Saturday, October 29, 2011
As a caregiver, I see how "THE OTHER HALF" lives. To afford private, in-home care, obviously the clients must be well-off. As F. Scott Fitzgerald wrote: "The rich are different from you and me." Ernest Hemingway supposedly answered, "Yes, they have more money."
I had been assigned to an elderly woman who was in the early stage of dementia. She needed around-the-clock care as the police had called her son one day when she was found walking on the highway several miles from her home. She no longer drove and misplaced items and had memory loss and lapses. She was able to bathe and dress herself, although not well, as her colors and patterns were sometimes uncoordinated and inappropriate for the season.
A woman came in weekly to clean and do laundry. Once a week friends came to take her out to dinner. Her son stopped by daily to see her; he controlled the estate. I was there to make sure she bathed, ate her meals and did not wander away. She was a very sweet lady although she'd obviously been spoiled all of her life. My time with her was very enjoyable because she regaled me with fascinating stories about prominent people of years ago when she and her husband entertained and socialized with "high muckety-mucks"!
After being with her two weeks I noticed that she had not washed her hair. One day, as she was ready to have her bath, I asked if she were going to wash her hair. She told me that she had not washed her own hair in thirty years as she always went to the beauty shop twice a week. She said that her son didn't think it was important that she go to the beauty shop. She said that she had been on her way to the beauty shop when she "got lost". I told her that I would wash her hair.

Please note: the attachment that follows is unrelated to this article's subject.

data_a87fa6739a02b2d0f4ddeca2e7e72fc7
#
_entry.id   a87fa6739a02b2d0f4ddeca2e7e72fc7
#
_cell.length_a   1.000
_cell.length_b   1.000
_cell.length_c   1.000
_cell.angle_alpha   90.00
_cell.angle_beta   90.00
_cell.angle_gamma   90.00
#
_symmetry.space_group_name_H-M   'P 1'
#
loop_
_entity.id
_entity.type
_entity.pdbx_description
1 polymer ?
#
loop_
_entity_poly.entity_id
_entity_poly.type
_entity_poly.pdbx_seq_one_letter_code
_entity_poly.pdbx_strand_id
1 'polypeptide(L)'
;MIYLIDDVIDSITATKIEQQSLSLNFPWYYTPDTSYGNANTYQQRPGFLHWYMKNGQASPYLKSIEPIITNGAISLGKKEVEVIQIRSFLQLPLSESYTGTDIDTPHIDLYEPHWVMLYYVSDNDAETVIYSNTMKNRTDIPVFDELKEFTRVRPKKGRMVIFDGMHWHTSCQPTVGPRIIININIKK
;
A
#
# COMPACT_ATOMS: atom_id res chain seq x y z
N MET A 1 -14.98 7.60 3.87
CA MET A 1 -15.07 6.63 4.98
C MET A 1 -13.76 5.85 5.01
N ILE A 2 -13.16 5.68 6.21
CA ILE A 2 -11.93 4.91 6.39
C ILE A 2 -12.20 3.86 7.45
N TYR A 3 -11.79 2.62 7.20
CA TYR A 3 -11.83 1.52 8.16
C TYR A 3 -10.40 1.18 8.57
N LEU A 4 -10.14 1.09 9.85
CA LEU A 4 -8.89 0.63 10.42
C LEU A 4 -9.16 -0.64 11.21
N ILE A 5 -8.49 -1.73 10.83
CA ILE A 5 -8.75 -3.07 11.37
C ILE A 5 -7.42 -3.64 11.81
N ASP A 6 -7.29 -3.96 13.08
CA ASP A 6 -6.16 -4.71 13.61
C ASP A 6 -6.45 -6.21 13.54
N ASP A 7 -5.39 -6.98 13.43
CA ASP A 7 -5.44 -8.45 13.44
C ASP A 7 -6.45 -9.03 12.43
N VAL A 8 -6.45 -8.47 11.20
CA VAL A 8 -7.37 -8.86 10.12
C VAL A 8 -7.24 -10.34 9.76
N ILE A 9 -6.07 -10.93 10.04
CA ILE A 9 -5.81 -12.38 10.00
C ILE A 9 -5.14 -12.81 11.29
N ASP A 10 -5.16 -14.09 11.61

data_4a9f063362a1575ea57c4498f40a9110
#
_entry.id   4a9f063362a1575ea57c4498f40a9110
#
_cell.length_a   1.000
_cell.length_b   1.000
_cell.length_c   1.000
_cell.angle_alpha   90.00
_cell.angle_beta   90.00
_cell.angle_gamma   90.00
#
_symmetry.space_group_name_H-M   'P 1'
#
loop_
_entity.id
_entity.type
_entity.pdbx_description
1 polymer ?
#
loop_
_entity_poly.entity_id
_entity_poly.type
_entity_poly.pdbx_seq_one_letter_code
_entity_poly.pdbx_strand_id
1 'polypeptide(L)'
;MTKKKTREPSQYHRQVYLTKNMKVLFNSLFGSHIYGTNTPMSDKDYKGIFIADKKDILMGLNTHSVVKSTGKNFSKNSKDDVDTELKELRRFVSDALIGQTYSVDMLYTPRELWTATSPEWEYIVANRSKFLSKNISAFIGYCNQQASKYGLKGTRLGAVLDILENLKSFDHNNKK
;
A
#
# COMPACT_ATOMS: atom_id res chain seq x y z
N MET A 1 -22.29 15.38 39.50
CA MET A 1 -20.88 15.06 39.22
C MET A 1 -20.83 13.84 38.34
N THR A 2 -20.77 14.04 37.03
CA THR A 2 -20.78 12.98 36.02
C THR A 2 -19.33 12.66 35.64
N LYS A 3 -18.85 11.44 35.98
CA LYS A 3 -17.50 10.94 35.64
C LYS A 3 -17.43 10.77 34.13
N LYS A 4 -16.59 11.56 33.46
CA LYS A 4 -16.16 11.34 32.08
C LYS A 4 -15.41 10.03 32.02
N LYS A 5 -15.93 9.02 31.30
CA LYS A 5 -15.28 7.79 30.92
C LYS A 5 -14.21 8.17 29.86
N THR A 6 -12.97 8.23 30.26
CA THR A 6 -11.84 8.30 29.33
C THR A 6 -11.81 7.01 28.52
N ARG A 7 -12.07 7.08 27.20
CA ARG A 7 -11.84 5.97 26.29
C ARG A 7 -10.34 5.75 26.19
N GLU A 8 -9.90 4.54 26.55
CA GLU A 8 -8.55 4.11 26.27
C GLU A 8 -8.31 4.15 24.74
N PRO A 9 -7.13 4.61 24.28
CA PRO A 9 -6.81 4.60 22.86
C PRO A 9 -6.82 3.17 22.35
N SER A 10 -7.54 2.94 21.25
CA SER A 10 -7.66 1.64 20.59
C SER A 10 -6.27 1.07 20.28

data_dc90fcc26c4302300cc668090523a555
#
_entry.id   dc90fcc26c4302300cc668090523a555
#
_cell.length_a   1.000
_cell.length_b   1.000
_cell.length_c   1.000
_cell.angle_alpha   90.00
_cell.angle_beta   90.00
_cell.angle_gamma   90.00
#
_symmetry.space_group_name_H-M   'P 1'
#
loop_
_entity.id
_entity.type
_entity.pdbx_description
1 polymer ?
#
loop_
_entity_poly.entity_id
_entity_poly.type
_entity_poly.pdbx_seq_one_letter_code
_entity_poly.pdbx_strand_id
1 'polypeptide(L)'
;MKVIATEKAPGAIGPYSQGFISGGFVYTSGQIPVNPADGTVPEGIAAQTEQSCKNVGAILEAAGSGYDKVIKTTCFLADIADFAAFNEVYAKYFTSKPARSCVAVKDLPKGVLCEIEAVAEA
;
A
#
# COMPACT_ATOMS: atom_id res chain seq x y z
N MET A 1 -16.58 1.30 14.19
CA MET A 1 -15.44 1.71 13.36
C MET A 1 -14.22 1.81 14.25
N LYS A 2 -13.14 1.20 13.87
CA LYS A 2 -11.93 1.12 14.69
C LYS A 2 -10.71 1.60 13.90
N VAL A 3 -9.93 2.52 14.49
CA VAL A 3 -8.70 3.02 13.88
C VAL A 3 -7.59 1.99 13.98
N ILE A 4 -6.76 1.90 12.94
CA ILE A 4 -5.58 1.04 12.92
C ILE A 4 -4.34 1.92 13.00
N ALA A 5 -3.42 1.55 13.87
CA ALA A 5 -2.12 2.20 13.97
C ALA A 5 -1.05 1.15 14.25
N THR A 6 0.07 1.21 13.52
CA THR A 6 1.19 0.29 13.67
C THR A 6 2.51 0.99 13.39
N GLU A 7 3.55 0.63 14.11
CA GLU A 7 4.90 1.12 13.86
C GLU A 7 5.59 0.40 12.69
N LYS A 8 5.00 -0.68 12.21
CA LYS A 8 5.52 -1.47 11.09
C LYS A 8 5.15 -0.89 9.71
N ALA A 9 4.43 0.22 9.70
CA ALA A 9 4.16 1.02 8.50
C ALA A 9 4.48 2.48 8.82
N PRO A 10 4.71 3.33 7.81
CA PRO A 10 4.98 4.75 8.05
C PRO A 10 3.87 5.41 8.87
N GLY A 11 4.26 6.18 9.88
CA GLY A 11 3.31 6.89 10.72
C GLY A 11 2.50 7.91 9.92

WHAT? Never washed her own hair? I looked in the bathroom closet and there was NO shampoo or conditioner. [There was lots of "L'air du Temps" items; not only was she was surprised that I knew about it but also and that I knew how to pronounce it! Oh, do I need mention that she thought everyone outside her "class" was ignorant?] I asked her what kind of shampoo she liked and she said the last time she bought shampoo she thought it was WHITE RAIN. "White Rain? Do they make it any more?", I asked myself. I looked on the internet and yes it was still produced. I went to Dollar General and the White Rain shampoo and conditioner were 99 cents each! I also bought a bottle of hair spray. I brought my hair dryer from home.
She had no rollers or other hair setting materials but I saw that she had a container of bobby pins! I "put her hair up" with bobby pins, dried it and brushed it out. It looked very nice. When her friends came to pick her up for dinner, they complimented her hair!
After that we had a weekly ritual of washing and setting her hair before her dinner date.
Her decline was rapid and after six months of in-home care, her son placed her in a nursing home. I went to see her once and although she no longer remembered my name, she told others there about my washing her hair.